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Written by rosalind renshaw

Landlords and agents in Scotland are being warned that time is running out to protect tenancy deposits.

The deadline of November 13 requires all deposits received between March 7, 2011, and October 2 this year to be physically transferred to one of the approved custodial schemes – a move that could see a number of agents go to the wall.

Deposits received before March 7, 2011, where a tenancy has renewed or will renew on or after October 2 and before April 2 next year, must be transferred to a scheme within 30 days of renewal.

Landlords and agents who have accumulated interest on tenancy deposit money are being advised to give this to the tenant before transferring the deposit.

The new regime is causing anxiety, says SafeDeposits, a spin-off of the TDS. It is suggesting that landlords and agents simply protect all the deposits that they currently hold by November 13.

The impact of the new legislation is thought likely to be major, as its implementation is coinciding with a tightening of the law which bans agents and landlords from taking money off tenants unless it is either rent or deposits.

The explicit banning of fees comes about as a result of a Shelter campaign, which is also persuading tenants to reclaim money they have previously handed over.

Unlike in England and Wales, tenancy deposit money cannot be protected with insurance, but must be physically put into a custodial scheme.

It is widely predicted that the double whammy of the ban on fees and the need to hand over deposit money will see a number of agents go out of business by the end of this year.

Comments

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    Criticising agents for the price of their fees appears to be flavour of the month at the moment.

    Whilst £180 may appear to be excessive to some (and there are a lot of agents that charge less), comparing it to £25 for the credit checking fee isn't really an appropriate, relevant or accurate argument.

    All industries charge more than the cost price of a service as they have to cover their costs in providing the service to the end customer such as staff, utilities, office space, insurance, rates and so on. (Oh, and the apparently abhorrent concept for a letting agent to even consider: profit.)

    The laws of supply and demand of any market will ensure that firms that overcharge will struggle. If, as a customer, you don't want to pay the price, don't buy the service.

    Please can we stop jumping on the "Bash the Agents" bandwagon.

    Don't just assume that all agents are out to rip off landlords and/or tenants. Some of us actually charge appropriate fees to cover the cost of providing the service that we do and that does include some profit, but also includes a lot of other costs as well.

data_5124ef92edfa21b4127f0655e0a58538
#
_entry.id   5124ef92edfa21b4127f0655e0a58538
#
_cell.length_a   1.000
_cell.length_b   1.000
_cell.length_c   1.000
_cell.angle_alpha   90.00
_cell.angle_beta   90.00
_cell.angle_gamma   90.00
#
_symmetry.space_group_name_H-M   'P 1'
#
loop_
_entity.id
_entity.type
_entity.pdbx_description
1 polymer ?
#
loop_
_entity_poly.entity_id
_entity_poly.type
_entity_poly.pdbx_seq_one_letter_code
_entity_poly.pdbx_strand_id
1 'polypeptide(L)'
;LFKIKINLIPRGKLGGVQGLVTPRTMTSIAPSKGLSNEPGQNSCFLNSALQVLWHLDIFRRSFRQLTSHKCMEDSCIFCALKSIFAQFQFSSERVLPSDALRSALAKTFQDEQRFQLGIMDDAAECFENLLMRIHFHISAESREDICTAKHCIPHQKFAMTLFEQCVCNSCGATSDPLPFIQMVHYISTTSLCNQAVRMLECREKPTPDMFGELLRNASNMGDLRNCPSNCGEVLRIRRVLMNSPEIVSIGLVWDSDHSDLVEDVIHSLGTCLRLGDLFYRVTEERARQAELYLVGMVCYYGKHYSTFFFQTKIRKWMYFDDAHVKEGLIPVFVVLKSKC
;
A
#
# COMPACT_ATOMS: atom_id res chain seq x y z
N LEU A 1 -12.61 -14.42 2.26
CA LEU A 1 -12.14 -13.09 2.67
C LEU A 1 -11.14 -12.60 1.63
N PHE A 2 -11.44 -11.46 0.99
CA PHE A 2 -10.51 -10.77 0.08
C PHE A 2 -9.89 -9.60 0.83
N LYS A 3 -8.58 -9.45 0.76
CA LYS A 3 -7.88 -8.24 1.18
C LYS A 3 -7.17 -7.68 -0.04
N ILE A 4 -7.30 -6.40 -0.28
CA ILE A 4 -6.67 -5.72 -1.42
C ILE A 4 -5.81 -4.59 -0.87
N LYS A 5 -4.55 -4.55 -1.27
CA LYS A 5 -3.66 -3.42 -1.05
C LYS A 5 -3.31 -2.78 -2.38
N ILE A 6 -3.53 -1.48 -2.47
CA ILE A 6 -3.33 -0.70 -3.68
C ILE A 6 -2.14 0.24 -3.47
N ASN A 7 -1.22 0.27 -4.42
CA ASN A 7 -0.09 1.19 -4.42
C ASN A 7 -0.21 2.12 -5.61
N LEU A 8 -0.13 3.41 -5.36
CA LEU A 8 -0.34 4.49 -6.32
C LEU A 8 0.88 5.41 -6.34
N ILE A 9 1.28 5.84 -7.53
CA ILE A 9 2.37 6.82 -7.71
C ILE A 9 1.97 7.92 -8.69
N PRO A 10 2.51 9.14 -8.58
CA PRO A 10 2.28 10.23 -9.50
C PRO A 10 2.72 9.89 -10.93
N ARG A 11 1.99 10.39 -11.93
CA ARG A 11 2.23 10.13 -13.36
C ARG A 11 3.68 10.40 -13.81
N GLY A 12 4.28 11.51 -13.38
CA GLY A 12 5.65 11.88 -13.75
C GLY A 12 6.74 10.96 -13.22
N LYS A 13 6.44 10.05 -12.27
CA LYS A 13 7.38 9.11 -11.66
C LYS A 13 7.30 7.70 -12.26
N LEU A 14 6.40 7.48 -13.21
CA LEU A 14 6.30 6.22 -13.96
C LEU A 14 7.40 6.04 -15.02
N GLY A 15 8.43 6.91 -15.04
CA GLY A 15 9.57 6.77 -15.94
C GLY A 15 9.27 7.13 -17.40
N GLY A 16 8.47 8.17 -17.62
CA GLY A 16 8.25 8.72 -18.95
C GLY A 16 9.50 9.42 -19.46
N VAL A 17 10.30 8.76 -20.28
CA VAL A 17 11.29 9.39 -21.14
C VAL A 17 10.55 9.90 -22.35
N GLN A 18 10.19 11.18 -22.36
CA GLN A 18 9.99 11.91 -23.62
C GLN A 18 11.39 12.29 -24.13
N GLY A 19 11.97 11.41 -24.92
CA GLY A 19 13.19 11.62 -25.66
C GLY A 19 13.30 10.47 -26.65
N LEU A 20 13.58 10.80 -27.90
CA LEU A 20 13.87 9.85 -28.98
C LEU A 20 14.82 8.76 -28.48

• 05 November 2012 15:12 PM
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    I agree with your point that landlords are not a charity, however rents will increase regardless of any law.

    The point of the law is to prevent letting agents rip off both the landlord with extortionate fees and prospective tenants - i.e. myself.

    Its offputting for a prospective tenant to find that an agent wants to charge me £180 for admin and credit checks for myself and my partner, a credit check costs at most £25, why should I have to pay that?

    Then there is an inventory fee of £90, for what? In my mind its in the landlords interest to check out the property before listing and simply ask the tenant to confirm the inventory in the event of any loss or damage.

    This should be part of a letting agents service as it is in both their interest and the landlords to get a tenant placed as soon as possible. A 6 year old could tell you that half the prospective tenants are put off as soon as they find out the cost of these charges. And the majority of these agents wont disclose the costs until you view a property.

    The average property is likely to stay empty for upto two months before a tenant occupies it, probably due in part to these ridiculous add on perks. Whats that? about £1000+ lost on an average property for not much return. Very clever, they still make their money and the landlord gets screwed over..again.

    Until letting agents are properly regulated they will keep ripping off landlords and tenants with made up fees. Its about time they brought this law to the UK. Most are not even registered to known professional lists.

    I will be looking for a letting agent who has a flat agreeable fee of at most £100, anything more than that is a rip off, even the £100 is a rip off but there isnt much choice...yet!

    • 03 November 2012 09:54 AM
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    ".........law which bans agents and landlords from taking money off tenants unless it is either rent or deposits.....".

    Landlords are not a charity and as a direct result of this rents will almost certainly rise in 2013.

    Shelter are very good at telling others what is right or wrong. I suggest they open a rental agency themselves to really get to know what the real world is like!

    • 01 November 2012 15:05 PM
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